• Fallout 3 features Owyn Lyons, Star Paladin Cross, Fawkes, and of course, your father, James. All four have dedicated themselves to helping humanity, though in different ways. There's also Desmond Lockheart in Point Lookout, but it's really up to you if he qualifies as cool or is just a jerk.
    • Herbert 'Daring' Dashwood is one of the few people in Tenpenny Tower who isn't a jerk, and his terminal and radio show reveal he had quite a past. If you release the feral ghouls into the tower, he manages to take some down before being overwhelmed by numbers.
  • The Remnants in Fallout: New Vegas, a squad of Enclave veterans with high-tech gear and a shared shady past who kick massive amounts of ass once reunited.
  • Elder Keeper Artemus of the Thief series. He's more of a Non-Action Guy and The Obi-Wan / surrogate father figure to the protagonist, but he's a Badass Bookworm and master of stealth nonetheless.
    • Specifically, Artemus is able to outsneak the protagonist, who is able to outsneak basically everyone in the organization that prides itself in never being seen.
  • Mario Auditore from Assassin's Creed II. Ezio's uncle acts as The Obi-Wan and is the one who teaches him how to be an assassin and helps him throughout the entire game.
    • Ezio himself can count for this by end of Brotherhood. He's 49, likely the most skilled assassin in Italy and Grand Master of the Assassin Order in Rome in a time where the life expectancy was within the late 40s to early 50s.
      • Considering Assassin's Creed: Revelations takes place after Brotherhood, he definitely counts as a cool old guy now.
      • Revelations also features Altair being the Memetic Badass we've come to know him as well into old age.
  • Garth from Fable II definitely counts. the first time you see him, he's fighting against the frakking Commandant. And he's not doing to badly.
  • Okami has a dojo in 3 areas, all run by the same guy, who goes by Onigiri Sensei. He barely looks like he's capable of anything at first, but holy crap what is this i dont even
  • Master Naguri from Bujingai Swordmaster. He's first introduced as he tosses a stone column at his student, Lau, to test his skills. He then proceeds to dodge all of Lau's attacks, calling them terrible. Keep in mind, Lao is capable of Dual-Wielding Big Fancy Swords, casting magic, and gliding through the air.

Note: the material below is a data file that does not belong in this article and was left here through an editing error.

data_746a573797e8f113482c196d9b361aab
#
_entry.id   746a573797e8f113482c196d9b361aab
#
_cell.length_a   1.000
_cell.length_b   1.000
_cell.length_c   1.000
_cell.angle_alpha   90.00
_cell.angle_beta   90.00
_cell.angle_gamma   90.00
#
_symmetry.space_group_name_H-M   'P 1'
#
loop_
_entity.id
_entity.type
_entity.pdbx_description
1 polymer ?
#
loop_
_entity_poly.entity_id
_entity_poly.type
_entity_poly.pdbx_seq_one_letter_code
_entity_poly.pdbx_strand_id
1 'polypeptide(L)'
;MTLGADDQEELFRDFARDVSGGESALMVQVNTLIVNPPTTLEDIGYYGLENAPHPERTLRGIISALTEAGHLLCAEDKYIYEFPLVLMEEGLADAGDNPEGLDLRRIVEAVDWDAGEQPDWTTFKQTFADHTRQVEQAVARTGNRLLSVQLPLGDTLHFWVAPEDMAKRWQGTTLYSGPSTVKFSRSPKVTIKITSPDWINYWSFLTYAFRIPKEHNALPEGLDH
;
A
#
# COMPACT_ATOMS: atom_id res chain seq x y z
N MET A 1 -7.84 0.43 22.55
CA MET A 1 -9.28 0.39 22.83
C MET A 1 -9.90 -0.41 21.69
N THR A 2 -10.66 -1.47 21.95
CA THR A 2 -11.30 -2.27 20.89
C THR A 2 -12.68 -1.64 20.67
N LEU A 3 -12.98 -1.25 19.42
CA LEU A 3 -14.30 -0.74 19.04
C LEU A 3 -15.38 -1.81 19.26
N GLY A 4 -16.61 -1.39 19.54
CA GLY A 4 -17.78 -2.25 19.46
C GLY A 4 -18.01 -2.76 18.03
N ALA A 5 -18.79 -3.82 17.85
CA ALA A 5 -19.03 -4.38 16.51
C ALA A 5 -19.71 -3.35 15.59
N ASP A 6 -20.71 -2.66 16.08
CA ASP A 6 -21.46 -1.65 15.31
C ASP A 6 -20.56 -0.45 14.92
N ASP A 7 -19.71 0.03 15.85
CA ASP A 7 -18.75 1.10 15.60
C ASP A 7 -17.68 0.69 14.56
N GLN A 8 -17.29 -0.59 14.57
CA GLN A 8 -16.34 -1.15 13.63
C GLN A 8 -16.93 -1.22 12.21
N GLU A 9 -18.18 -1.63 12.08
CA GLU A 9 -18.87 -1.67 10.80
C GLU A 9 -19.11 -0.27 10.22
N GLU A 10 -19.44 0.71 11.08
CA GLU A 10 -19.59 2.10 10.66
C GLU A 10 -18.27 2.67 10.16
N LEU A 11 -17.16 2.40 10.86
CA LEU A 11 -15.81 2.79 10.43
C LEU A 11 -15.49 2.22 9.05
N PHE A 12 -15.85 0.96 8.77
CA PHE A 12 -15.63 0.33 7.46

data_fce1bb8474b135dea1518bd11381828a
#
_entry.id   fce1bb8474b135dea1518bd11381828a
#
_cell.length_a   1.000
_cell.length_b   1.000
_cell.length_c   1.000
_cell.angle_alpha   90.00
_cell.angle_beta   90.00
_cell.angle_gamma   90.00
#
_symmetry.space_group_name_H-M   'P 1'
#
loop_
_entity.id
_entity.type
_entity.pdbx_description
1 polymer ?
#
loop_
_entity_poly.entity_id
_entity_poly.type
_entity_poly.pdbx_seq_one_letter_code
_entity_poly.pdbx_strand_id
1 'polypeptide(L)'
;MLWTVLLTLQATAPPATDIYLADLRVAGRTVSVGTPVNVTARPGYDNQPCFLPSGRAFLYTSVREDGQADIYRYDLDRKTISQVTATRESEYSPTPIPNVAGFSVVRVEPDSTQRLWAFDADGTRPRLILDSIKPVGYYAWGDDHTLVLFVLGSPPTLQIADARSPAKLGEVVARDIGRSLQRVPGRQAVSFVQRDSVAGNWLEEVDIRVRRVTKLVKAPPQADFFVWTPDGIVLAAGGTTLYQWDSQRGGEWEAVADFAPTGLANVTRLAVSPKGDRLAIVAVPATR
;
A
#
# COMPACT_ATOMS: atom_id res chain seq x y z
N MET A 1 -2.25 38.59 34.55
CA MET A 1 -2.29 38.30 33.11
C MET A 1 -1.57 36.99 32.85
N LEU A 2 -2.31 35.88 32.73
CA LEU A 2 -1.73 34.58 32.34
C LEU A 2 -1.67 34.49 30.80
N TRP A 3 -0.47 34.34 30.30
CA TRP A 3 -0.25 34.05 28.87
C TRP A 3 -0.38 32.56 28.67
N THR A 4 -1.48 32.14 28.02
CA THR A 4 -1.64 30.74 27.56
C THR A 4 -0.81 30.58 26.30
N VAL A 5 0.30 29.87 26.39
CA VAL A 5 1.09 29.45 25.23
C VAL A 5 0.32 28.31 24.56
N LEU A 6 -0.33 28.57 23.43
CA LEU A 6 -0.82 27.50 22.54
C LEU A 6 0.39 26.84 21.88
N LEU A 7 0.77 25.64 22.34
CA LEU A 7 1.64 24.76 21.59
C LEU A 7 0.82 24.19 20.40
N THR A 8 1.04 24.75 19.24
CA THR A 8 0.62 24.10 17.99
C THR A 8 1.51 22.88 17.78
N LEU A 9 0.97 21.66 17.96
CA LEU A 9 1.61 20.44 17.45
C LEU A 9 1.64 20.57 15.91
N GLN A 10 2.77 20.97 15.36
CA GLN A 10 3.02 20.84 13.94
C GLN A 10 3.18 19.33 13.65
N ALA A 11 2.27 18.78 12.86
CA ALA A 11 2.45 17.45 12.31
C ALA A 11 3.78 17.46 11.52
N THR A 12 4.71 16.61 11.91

• Golden Sun's Kraden isn't a combatant but a Gentleman and a Scholar who provides a great deal of plot exposition, but is still ridiculously popular with the fandom, to the point of being worshipped as a deity by a fan forum called the Temple of Kraden, having a Fanon Christmas-equivalent holiday named for him, and being the subject of several hoax cheats to unlock him as a player character.
    • In Dark Dawn, not only has Kraden's aging been slowed to the point of Immortality (albeit the rather unfortunate Age Without Youth variety), but some of his Memetic Badass status has leaked into the universe, with multiple characters respecting him as a Determinator who will reach his destination regardless of the traps, monsters, and labyrinths in his way (and this is accurate; he travels through a war zone to join you!).
    • King Hydros of Lemuria is also this in-universe, as Piers mentions to the party in The Lost Age that he is not feared but respected by his people for his tremendous age and wisdom (in a nation of Really Seven Hundred Years Old people).
    • And another in Dark Dawn; over the last thirty years, Briggs went from a youngish pirate and new father to a gray-haired oldster. He has not grown any less badass. It doesn't last.
  • The kooky mystic in Ratchet and Clank Going Commando.
    • While we're on the subject, it would be criminal not to mention Orvus and Azimuth. Both majorly cool characters, both capable of incredible things—they are, respectively, former Senior Caretaker of The Great Clock [5] and a Four-Bolt Magistrate for the Lombax Praetorian Guard and an Elder Councilman for the Center for Advanced Lombax Research.